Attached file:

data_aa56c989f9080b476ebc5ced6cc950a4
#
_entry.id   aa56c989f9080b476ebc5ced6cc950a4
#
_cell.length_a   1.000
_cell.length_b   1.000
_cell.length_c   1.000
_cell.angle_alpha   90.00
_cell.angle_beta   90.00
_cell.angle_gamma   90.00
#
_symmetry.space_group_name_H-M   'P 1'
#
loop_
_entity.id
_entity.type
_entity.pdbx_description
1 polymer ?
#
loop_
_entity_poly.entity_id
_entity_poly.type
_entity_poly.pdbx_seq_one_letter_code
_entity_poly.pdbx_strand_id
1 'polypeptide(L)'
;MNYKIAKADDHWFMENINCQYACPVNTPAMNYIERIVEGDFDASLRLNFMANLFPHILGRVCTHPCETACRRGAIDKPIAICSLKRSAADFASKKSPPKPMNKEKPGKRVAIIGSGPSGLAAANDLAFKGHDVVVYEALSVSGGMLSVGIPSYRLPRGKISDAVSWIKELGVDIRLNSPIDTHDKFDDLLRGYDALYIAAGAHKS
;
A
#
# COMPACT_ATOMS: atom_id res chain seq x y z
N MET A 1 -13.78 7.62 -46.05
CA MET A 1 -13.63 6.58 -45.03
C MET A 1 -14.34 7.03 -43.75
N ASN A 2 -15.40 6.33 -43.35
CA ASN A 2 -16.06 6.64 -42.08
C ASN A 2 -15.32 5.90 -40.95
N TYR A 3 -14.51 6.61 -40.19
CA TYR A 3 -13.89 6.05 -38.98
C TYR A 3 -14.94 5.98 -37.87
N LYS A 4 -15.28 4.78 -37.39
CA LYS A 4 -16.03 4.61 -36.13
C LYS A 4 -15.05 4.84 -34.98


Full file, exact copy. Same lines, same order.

data_aa56c989f9080b476ebc5ced6cc950a4
#
_entry.id   aa56c989f9080b476ebc5ced6cc950a4
#
_cell.length_a   1.000
_cell.length_b   1.000
_cell.length_c   1.000
_cell.angle_alpha   90.00
_cell.angle_beta   90.00
_cell.angle_gamma   90.00
#
_symmetry.space_group_name_H-M   'P 1'
#
loop_
_entity.id
_entity.type
_entity.pdbx_description
1 polymer ?
#
loop_
_entity_poly.entity_id
_entity_poly.type
_entity_poly.pdbx_seq_one_letter_code
_entity_poly.pdbx_strand_id
1 'polypeptide(L)'
;MNYKIAKADDHWFMENINCQYACPVNTPAMNYIERIVEGDFDASLRLNFMANLFPHILGRVCTHPCETACRRGAIDKPIAICSLKRSAADFASKKSPPKPMNKEKPGKRVAIIGSGPSGLAAANDLAFKGHDVVVYEALSVSGGMLSVGIPSYRLPRGKISDAVSWIKELGVDIRLNSPIDTHDKFDDLLRGYDALYIAAGAHKS
;
A
#
# COMPACT_ATOMS: atom_id res chain seq x y z
N MET A 1 -13.78 7.62 -46.05
CA MET A 1 -13.63 6.58 -45.03
C MET A 1 -14.34 7.03 -43.75
N ASN A 2 -15.40 6.33 -43.35
CA ASN A 2 -16.06 6.64 -42.08
C ASN A 2 -15.32 5.90 -40.95
N TYR A 3 -14.51 6.61 -40.19
CA TYR A 3 -13.89 6.05 -38.98
C TYR A 3 -14.94 5.98 -37.87
N LYS A 4 -15.28 4.78 -37.39
CA LYS A 4 -16.03 4.61 -36.13
C LYS A 4 -15.05 4.84 -34.98